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Hwy 101 through WA, OR & N CA


gg923

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Hello,

We are making our first trip out to Pacific Northwest and looking very forward to it. We will spend 2 to 3 years traveling from SW to NW with the seasons. I have read on a few blogs & forums that Hwy 101 can be quite challenging with larger rigs. I assume that this is true for certain stretches but not sure it is true for the entire highway.

 

I would very much appreciate any input, from those with larger rigs, about stretches to avoid and which areas are easily traveled. We are willing to travel parts without the trailer but looking at the map it appears that there is limited points of entry as you come over from more inland.

 

Also, if there are any "not so well known" hidden gems (must see's) out that way we would certainly welcome any of those as well.

 

Thank you all for your advice!

Gene

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We spent Christmas 2013 at Lake Tahoe then moved to Redding, CA for the first 4 months of 2014. That was great. Redding is not normally a destination but the weather was great and it gave us a good jumping off point. We have a 1999 King of the road 40' 21,000# 5th wheel. We pull it with a 2000 Volvo HDT. We are 67.5' long hooked up.

 

In April 2014, we left Redding via 16 and drove to Arcata, / Eureaka, CA on the coast. Although this road was a lot of curves it was not a problem but just a little tiring with all of the turning. From Arcata, we stayed on 101 all the way to Sequim, Wa, where we are, now.

 

Again, no real problems but there are some places along the coastal highway where it is a little rough due to slippage and repairs in Ca, Oregon and Washington. Again, no problems, though. Just remember that there is no such thing as too slow. Lots of passing lanes and pullouts so don't let the traffic behind you push you into a compromising situation.

 

In 1999, we had a borrowed Jeep that we took from Santa Rosa, CA west over to the Coast and then up CA 1 all the way to Arcata/Eureaka. CA 1 is not a road for a big rig or even big motorhome but 101 is fine. It is spectacular, though but the Oregon coast is much more enjoyable and interesting.

 

Crescent City is not much to look at but the Jedediah Smith State and National Redwood Park is a must see. it is about 5 miles east of Crescent city and Hiouchi Hamlet on the eastern edge of it is the most impressive of all of the redwoods groves anywhere. Hiouchi RV park is great. Level spots, good wifi and almost walking distance to the entrance of Jedediah Smith RSNP.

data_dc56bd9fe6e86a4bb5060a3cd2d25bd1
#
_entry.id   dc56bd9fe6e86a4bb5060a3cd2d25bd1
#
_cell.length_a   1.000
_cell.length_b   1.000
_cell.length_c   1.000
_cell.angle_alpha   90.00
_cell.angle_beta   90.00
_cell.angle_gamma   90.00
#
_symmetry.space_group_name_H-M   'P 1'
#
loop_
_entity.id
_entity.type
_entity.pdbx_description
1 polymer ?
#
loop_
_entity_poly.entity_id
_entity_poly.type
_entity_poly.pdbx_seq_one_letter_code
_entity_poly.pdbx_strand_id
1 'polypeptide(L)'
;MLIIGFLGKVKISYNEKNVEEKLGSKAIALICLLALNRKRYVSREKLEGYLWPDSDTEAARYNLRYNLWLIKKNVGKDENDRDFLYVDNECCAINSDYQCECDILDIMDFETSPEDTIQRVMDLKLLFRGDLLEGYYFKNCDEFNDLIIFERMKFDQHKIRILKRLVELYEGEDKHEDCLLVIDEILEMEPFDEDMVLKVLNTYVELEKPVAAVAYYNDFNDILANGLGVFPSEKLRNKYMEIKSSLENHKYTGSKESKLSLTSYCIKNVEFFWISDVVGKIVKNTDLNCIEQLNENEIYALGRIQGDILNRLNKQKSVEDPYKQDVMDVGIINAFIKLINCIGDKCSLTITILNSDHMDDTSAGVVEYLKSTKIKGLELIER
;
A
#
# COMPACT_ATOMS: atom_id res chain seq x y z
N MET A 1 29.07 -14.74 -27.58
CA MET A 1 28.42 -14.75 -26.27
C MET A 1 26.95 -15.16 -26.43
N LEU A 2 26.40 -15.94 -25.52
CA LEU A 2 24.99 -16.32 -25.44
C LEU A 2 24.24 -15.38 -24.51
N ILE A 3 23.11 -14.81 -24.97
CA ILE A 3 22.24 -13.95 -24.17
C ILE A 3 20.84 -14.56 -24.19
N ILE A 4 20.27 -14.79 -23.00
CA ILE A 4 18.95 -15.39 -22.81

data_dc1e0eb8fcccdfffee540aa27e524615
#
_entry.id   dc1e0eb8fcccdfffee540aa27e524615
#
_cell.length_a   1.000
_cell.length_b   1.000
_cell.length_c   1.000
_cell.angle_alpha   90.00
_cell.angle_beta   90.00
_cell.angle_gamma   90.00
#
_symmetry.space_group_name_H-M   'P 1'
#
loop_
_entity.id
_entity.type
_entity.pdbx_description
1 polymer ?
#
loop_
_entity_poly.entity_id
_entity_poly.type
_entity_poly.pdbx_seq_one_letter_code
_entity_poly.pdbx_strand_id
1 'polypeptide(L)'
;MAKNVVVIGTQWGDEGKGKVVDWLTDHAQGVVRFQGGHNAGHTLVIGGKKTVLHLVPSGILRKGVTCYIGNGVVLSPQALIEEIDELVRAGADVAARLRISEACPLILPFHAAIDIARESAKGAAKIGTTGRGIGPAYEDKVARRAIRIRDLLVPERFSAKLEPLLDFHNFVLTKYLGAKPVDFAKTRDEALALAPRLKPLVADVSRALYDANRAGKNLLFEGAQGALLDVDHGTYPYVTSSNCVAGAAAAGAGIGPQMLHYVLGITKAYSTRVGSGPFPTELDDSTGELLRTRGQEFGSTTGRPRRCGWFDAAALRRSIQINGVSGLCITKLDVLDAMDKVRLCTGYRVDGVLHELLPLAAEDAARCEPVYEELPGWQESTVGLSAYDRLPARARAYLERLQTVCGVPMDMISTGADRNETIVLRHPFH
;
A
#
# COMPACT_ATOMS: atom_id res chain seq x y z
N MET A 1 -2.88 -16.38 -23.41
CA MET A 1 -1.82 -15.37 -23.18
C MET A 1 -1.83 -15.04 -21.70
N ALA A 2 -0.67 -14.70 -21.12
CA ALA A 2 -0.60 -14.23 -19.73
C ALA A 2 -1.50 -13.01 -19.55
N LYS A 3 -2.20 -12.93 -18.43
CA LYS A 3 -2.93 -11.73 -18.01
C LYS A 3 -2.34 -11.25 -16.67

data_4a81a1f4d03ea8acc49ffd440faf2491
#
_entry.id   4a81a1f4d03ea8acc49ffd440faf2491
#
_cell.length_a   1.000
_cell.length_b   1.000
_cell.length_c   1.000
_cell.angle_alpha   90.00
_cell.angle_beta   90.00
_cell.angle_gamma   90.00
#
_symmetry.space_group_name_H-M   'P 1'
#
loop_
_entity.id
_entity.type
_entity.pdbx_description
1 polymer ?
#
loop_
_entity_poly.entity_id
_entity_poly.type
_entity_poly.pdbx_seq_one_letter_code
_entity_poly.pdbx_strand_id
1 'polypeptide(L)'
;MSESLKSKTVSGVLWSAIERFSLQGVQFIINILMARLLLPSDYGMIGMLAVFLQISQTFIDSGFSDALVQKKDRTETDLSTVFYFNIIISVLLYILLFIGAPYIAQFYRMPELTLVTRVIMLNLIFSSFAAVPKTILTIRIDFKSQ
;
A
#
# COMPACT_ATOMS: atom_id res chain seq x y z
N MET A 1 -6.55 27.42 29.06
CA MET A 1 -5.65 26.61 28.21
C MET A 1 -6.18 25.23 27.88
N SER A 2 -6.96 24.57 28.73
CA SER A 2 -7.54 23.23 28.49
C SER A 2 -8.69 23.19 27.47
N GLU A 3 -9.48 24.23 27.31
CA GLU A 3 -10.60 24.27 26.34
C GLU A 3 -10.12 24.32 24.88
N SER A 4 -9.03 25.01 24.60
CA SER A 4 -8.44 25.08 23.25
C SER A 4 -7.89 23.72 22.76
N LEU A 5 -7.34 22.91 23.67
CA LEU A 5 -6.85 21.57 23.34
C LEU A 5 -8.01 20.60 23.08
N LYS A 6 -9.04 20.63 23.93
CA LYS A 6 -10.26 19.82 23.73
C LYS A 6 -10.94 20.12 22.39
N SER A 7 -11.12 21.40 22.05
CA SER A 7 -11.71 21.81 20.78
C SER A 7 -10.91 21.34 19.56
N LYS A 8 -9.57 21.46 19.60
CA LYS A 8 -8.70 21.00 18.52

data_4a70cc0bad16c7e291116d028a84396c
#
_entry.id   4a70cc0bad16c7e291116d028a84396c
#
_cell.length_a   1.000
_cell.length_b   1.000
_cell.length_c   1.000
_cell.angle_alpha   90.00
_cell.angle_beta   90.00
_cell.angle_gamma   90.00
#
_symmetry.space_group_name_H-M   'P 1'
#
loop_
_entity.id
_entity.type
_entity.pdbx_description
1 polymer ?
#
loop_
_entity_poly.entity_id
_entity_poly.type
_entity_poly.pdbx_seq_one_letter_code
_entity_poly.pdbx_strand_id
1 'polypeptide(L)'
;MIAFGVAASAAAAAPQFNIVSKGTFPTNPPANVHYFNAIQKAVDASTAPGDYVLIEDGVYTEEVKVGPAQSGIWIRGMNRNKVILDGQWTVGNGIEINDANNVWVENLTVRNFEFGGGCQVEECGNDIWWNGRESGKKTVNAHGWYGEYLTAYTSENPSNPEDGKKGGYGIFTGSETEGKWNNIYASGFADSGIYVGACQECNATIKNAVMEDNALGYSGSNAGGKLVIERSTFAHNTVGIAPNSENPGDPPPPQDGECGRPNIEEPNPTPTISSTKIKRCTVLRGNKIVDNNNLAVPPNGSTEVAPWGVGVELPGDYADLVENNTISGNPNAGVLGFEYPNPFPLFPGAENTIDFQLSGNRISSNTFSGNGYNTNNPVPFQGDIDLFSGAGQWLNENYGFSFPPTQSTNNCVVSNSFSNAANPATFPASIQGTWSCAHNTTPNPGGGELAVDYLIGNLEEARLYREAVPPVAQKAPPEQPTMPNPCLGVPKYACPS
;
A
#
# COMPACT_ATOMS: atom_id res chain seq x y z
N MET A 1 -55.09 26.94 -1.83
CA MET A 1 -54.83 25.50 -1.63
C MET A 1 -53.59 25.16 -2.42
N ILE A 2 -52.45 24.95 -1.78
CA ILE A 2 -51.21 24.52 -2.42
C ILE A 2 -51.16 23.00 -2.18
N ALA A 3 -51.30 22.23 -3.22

US Highway 199 from Crescent City to Hiouchi is a challenge in a few spots due to its being built through the redwoods. A half dozen hairpin turns but dooable.. A little easier but longer route is to go on up north about 6 miles up 101 then turn east onto CA 197.

 

Beyond that, you should have no problems. The one common feature/challenge that all the coast roads have is that they "tip" a lot. Between the shifting and drifting earth that they are built on, there are a number of places where curves are not banked or have a negative bank on them so speed can make them more challenging than they really are.

 

The experience is definitely worth taking the time to fully engage the pacific coast highway.

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As Bill Joyce stated, sometimes 101 gets confused with Hwy 1 in California. For the most part, Hwy 1 shouldn't be driven with a long RV. We've driven 101 many times and it's definitely o.k. for big rigs. We especially love the area from San Francisco northward. Have a great trip.

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101 has a lot of what I call "burst grades" - they aren't long but they can be somewhat steep - 6-7% for a half mile then you immediately give it back only to do it again. Getting over to 101 from the Sacramento area will take you up and over bigger stuff than you'll experience on 101 itself. It's a great drive - redwoods in California and wonderful ocean scenery in Oregon. Didn't travel much of WA but the Long Beach area was very nice. We plan to do it all again in a few years.

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A real gem of a place to visit is the Southern OR coast, from Brookings to Gold Beach. Park your RV in Brookings or Gold Beach and explore the area. Especially if you like to hike a little. Great views of the ocean and the haystack rocks, and short hikes down to secluded beaches. Several pullouts to park at to take a short walk down (100-200 yards) to tidal pools at low tide.

 

If you like to boondock there is a great gravel bar on the Rogue River about 6 miles inland from Gold beach. Hard packed gravel, peaceful and quiet. Also watching the jet boats coming up and down the river in daytime.

 

IMG_0176CampEMedium_zps479befec.jpg

 

IMG_0172CampEMedium_zps24bf48ba.jpg

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Much of US-101 in Washington runs inland and, because of that, has no ocean views.

 

Same thing in California - CA 1 is the coastal route and is NOT recommended for large vehicles, especially north of San Francisco.

 

You can get a taste by taking CA 1 from San Francisco to Monterey, but south of there it turns windy and slow again, OK for a day trip in the toad but not for a large motorhome.

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The biggest problem for CA 1 north is the curves are so sharp and deep and there is often no shoulder at all, just the ditch. Long wheelbase vehicles have to tow from the wrong side of the road around blind curves just to keep the trailer out of the ditch. No way to make it through there without a pilot car and radios. Even Motorhomes have it bad because of how sharp many of the curves are. A motorhome just cant turn that sharp even using the whole width of the roadway.

 

We did it in a Jeep Grand Cherokee and places were very tight.

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I used to live in OR and have traveled 101 many times in CA-WA and you will have no problems. Just like others are saying, there are a lot of curves in places but nothing that will pose a problem. 18 wheelers drive it all of the time, so you will be OK. CA 1 is even doable with your rig but you will certainly have many, many tight curves where you will be doing 5 or 10 mph and will, at times, be needing both lanes to execute a curve.

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Thank You All for the info. I think I have confused the two as you suggest but the info is still very helpful.